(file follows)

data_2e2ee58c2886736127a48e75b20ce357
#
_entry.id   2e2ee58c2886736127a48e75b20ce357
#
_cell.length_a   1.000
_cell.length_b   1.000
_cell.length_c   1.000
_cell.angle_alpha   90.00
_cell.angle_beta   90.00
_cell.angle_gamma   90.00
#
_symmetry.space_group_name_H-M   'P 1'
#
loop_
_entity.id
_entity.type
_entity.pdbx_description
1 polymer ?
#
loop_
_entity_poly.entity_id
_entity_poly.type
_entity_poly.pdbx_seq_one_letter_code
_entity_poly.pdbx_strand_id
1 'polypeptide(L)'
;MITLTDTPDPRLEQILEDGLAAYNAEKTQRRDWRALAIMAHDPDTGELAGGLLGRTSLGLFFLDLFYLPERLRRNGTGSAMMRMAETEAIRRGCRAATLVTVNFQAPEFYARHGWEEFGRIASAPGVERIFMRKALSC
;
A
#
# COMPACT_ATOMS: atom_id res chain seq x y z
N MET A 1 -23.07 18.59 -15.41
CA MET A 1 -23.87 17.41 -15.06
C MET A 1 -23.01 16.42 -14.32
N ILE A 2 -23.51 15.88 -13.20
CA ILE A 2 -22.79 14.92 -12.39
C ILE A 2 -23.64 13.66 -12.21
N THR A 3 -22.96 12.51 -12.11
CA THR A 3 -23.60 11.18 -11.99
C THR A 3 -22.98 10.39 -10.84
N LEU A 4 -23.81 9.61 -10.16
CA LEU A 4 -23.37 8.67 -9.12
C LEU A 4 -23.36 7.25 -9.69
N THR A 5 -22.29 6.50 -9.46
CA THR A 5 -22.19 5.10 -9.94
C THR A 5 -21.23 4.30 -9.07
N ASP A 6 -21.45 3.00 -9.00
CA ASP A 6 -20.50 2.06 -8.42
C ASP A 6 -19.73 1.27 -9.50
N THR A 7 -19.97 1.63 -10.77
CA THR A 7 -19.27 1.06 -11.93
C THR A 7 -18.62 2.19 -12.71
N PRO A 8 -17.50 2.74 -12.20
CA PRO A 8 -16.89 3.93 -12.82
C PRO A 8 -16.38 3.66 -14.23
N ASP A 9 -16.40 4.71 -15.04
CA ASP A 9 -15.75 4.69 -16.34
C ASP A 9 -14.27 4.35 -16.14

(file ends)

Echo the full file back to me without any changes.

data_2e2ee58c2886736127a48e75b20ce357
#
_entry.id   2e2ee58c2886736127a48e75b20ce357
#
_cell.length_a   1.000
_cell.length_b   1.000
_cell.length_c   1.000
_cell.angle_alpha   90.00
_cell.angle_beta   90.00
_cell.angle_gamma   90.00
#
_symmetry.space_group_name_H-M   'P 1'
#
loop_
_entity.id
_entity.type
_entity.pdbx_description
1 polymer ?
#
loop_
_entity_poly.entity_id
_entity_poly.type
_entity_poly.pdbx_seq_one_letter_code
_entity_poly.pdbx_strand_id
1 'polypeptide(L)'
;MITLTDTPDPRLEQILEDGLAAYNAEKTQRRDWRALAIMAHDPDTGELAGGLLGRTSLGLFFLDLFYLPERLRRNGTGSAMMRMAETEAIRRGCRAATLVTVNFQAPEFYARHGWEEFGRIASAPGVERIFMRKALSC
;
A
#
# COMPACT_ATOMS: atom_id res chain seq x y z
N MET A 1 -23.07 18.59 -15.41
CA MET A 1 -23.87 17.41 -15.06
C MET A 1 -23.01 16.42 -14.32
N ILE A 2 -23.51 15.88 -13.20
CA ILE A 2 -22.79 14.92 -12.39
C ILE A 2 -23.64 13.66 -12.21
N THR A 3 -22.96 12.51 -12.11
CA THR A 3 -23.60 11.18 -11.99
C THR A 3 -22.98 10.39 -10.84
N LEU A 4 -23.81 9.61 -10.16
CA LEU A 4 -23.37 8.67 -9.12
C LEU A 4 -23.36 7.25 -9.69
N THR A 5 -22.29 6.50 -9.46
CA THR A 5 -22.19 5.10 -9.94
C THR A 5 -21.23 4.30 -9.07
N ASP A 6 -21.45 3.00 -9.00
CA ASP A 6 -20.50 2.06 -8.42
C ASP A 6 -19.73 1.27 -9.50
N THR A 7 -19.97 1.63 -10.77
CA THR A 7 -19.27 1.06 -11.93
C THR A 7 -18.62 2.19 -12.71
N PRO A 8 -17.50 2.74 -12.20
CA PRO A 8 -16.89 3.93 -12.82
C PRO A 8 -16.38 3.66 -14.23
N ASP A 9 -16.40 4.71 -15.04
CA ASP A 9 -15.75 4.69 -16.34
C ASP A 9 -14.27 4.35 -16.14